When traditional marketing strategies are exhausted, companies opt for co-marketing. Political parties, too, are known to use the tool when nothing else works. Dogged by one controversy after another, the Kolkata Knight Riders (KKR) win in the Indian Premier League Season 5 was almost godsend for West Bengal Chief Minister Mamata Banerjee.
Much of the optimism and euphoria that greeted Banerjee a year ago when she took charge of Bengal have dissipated. A series of events – ranging from arresting a Jadavpur University professor for forwarding a cartoon, or labelling students Maoists, or painting Kolkata blue – has ensured an erosion of Brand Mamata, who was marketed as Bengal’s change agent not so long ago.
Ahead of the polls in six municipalities, the KKR victory celebration, personally scripted by the chief minister, was the perfect opportunity to deflect attention from the all-pervasive gloom. From the procession (a speciality of Bengal) to mark the victory from Hazra Road, the venue for most of the Trinamool Congress chief’s struggles, to oversized gold chains and the carnival-like event at the iconic Eden Gardens, there was a bit of Banerjee, clad in a purple-bordered sari in sync with the cricket team’s colours, in all of it.
If the event turned out to be over the top for a private club franchise win at a national level, it was meant to be. It had to neutralise the negative image that is emerging about the new government. And what better way to do it than ride on Brand Shah Rukh Khan, known as the Badshah of Bollywood, or his KKR, in a cricket-crazy city.
Last year, Shah Rukh Khan, whom the chief minister often refers to as “my brother”, was roped in as Bengal’s brand ambassador, soon after his appearance at the state-sponsored Kolkata Film Festival as the chief guest. Khan is not charging for his association with Bengal and is understood to be shooting a 90-second ad film to showcase Bengal.
As in all co-marketing deals, it’s a win-win situation for Brand Shah Rukh too. On the more tangible side, KKR got an entertainment tax waiver from Banerjee, something that the Left Front government refused to grant him. Among the intangibles, the frenzy around the celebration, gave Khan and his team the acceptance from a home town torn between the universal “Dada” (Sourav Ganguly) and KKR, till recently.
But co-marketing apart, Banerjee is leveraging the exaggerated celebrations to send out a message: we are not averse to capital.
Earlier in the month, US Secretary of State, Hillary Clinton met Banerjee and when she went back she praised Banerjee publicly for ending 34 years of uninterrupted Left rule. Clinton has even written to the chief minister reiterating her pledge to support Bengal. Of course, it’s not known whether the support includes investment in retail, something Banerjee has staunchly opposed.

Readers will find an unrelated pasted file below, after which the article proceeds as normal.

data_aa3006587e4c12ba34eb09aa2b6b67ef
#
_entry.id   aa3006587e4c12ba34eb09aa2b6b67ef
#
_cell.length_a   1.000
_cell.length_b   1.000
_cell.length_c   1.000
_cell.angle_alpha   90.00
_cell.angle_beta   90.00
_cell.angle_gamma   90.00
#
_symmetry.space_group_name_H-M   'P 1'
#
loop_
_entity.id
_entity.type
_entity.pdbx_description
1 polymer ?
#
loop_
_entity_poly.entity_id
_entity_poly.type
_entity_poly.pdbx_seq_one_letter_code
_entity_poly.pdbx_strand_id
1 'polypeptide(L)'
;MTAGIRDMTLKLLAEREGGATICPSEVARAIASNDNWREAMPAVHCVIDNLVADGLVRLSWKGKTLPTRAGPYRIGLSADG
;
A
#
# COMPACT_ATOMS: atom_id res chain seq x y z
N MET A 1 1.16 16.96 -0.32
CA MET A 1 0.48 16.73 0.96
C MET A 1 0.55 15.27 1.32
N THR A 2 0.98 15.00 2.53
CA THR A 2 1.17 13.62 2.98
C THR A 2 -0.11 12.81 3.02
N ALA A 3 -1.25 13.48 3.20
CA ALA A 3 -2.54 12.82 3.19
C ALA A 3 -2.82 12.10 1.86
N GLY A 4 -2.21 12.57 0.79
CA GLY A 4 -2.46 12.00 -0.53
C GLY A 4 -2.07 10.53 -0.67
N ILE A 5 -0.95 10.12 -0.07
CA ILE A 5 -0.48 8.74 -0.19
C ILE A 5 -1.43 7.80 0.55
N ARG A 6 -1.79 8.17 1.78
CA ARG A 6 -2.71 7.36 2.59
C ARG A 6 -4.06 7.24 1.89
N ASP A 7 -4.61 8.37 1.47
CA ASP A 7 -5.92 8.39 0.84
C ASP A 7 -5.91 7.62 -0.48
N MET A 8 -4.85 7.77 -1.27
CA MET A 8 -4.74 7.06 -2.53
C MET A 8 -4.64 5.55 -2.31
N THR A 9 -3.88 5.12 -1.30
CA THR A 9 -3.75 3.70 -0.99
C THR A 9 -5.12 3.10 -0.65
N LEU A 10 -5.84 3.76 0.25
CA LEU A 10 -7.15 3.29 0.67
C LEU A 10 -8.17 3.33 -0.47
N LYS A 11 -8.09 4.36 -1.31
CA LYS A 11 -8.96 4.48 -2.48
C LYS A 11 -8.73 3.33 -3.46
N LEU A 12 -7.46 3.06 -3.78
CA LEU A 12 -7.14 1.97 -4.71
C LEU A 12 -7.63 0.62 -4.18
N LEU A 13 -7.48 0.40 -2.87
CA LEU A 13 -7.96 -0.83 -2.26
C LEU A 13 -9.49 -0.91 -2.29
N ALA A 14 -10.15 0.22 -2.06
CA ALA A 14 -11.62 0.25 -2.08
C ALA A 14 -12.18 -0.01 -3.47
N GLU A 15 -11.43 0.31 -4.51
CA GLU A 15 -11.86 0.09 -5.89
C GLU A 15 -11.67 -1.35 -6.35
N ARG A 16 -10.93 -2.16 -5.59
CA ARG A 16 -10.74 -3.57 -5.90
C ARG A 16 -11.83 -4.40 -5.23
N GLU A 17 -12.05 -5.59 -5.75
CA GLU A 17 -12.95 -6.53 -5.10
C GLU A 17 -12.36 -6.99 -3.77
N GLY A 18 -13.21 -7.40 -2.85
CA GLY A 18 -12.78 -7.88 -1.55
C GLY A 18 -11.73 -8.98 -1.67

At a macro level, through large-scale celebrations, the chief minister is trying to draw a distinction between her government and the earlier regime.
Predictably, the Left has slammed the KKR celebrations, calling it inappropriate for a pauper state. Banerjee’s penchant for organising grand events was visible even in the Kolkata Film Festival. The glitzy inaugural ceremony had Khan as the chief guest as opposed to Ramananda Sengupta, the veteran cinematographer who was the operating cameraman for Jean Renoir’s film The River. The event was even shifted to Netaji Indoor Stadium from Nandan, predecessor Buddhadeb Bhattacharjee’s favourite haunt, for the first time.
But whether feel-good events can help camouflage the larger issues facing the government is a question that doesn’t have easy answers. Gargantuan debt (admittedly not the new government’s doing, but it has done little to mitigate the problem except for threatening the Centre for a bailout package), high unemployment with hardly any industrial projects, and deteriorating law and order are just some example of the challenges confronting Banerjee.
In the upcoming municipal elections, the Trinamool Congress and the Congress are contesting separately. While the Communist Party of India (Marxist) holds three seats, the rest are with the Congress, Trinamool Congress or the alliance. The civic polls are probably testing ground for both parties for the larger panchayat elections next year.
But the issue confronting Bengal is whether the Paribartan euphoria has ebbed and whether the SRK factor will help turn the tide. There is no clear answer right now. But there is at least one example to show that star power may not translate into votes. The Samajwadi Party, which swept the Uttar Pradesh polls this time, shunned film stars in the campaign for the first time. The result, of course, is widely known.